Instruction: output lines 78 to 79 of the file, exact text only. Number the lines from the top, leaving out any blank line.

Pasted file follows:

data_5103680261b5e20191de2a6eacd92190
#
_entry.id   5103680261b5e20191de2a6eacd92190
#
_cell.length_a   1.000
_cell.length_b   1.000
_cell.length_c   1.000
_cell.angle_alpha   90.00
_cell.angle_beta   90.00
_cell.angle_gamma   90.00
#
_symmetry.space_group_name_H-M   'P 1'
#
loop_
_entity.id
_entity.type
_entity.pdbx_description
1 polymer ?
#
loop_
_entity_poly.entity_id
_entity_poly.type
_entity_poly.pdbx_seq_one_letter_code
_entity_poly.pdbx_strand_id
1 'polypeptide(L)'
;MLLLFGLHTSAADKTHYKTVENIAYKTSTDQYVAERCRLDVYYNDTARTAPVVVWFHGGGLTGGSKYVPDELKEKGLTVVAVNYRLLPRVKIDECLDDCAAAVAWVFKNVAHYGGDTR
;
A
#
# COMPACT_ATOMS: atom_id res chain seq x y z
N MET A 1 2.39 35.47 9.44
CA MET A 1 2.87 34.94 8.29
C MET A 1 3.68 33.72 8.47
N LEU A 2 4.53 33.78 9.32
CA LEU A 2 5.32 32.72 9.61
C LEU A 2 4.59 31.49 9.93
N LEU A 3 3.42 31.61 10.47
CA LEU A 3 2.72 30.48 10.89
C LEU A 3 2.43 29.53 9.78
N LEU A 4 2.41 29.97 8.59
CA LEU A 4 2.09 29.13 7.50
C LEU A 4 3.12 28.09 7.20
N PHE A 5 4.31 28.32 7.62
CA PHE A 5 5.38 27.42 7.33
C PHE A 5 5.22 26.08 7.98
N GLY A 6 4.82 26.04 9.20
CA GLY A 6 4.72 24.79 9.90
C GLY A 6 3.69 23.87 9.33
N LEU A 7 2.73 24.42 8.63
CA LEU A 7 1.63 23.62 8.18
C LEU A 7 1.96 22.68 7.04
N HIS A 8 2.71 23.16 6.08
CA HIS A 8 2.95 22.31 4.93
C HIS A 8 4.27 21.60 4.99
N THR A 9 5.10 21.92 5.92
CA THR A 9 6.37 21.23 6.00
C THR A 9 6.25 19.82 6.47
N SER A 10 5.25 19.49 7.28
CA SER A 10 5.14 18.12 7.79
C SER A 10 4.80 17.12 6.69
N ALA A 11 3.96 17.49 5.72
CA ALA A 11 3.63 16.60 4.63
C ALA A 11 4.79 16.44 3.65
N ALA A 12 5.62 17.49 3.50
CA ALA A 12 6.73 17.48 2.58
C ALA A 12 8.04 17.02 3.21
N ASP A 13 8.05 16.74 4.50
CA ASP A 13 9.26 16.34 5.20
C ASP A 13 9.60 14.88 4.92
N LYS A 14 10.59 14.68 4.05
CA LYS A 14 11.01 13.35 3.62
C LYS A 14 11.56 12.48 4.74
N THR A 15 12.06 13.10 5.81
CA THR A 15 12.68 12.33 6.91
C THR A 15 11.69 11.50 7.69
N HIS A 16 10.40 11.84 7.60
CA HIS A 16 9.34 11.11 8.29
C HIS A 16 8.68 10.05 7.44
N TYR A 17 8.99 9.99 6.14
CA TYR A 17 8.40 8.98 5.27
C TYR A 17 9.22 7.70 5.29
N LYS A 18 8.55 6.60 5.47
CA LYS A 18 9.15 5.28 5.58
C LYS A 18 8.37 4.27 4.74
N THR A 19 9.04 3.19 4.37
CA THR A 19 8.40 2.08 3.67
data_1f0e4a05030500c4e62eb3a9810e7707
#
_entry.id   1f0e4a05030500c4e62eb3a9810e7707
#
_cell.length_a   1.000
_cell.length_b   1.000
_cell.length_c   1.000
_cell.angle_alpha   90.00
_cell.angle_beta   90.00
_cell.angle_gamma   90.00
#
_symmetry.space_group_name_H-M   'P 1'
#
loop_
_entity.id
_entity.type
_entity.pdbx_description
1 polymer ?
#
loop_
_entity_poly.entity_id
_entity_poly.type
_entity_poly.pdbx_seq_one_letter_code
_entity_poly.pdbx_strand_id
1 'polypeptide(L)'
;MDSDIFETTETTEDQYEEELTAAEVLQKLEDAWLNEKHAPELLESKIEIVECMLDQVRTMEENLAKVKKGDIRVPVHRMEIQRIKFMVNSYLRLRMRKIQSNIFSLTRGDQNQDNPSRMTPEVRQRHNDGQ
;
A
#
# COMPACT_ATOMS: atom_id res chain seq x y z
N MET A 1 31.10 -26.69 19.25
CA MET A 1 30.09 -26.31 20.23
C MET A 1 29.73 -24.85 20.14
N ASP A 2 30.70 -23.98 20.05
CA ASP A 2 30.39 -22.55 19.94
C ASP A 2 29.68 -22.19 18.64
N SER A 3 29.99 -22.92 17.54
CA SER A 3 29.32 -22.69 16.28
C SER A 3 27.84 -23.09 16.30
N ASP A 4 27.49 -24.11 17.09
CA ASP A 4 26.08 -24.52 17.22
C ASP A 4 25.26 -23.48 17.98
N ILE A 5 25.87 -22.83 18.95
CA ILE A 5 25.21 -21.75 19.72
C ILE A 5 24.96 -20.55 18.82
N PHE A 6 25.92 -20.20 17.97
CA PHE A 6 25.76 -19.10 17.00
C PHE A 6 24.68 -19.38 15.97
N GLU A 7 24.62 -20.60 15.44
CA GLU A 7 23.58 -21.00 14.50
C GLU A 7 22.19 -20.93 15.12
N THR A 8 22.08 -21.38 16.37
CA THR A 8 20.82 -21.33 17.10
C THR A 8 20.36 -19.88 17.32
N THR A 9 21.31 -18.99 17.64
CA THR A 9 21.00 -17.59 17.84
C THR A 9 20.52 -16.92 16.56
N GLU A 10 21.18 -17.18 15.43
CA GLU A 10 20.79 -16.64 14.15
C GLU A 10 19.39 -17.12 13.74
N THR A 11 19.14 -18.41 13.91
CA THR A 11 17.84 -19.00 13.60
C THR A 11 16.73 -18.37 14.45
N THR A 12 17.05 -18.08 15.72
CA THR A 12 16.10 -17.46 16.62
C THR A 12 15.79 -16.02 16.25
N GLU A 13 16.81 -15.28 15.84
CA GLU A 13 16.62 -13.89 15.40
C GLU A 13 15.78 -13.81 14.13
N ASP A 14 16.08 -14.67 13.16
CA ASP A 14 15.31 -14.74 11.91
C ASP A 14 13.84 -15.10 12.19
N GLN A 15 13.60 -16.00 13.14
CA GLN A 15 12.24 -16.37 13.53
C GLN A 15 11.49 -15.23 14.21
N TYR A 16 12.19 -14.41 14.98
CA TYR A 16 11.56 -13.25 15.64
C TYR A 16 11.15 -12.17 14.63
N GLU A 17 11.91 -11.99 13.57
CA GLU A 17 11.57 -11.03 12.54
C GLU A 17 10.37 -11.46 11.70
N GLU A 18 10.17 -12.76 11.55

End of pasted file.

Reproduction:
C HIS A 16 8.68 10.05 7.44
N TYR A 17 8.99 9.99 6.14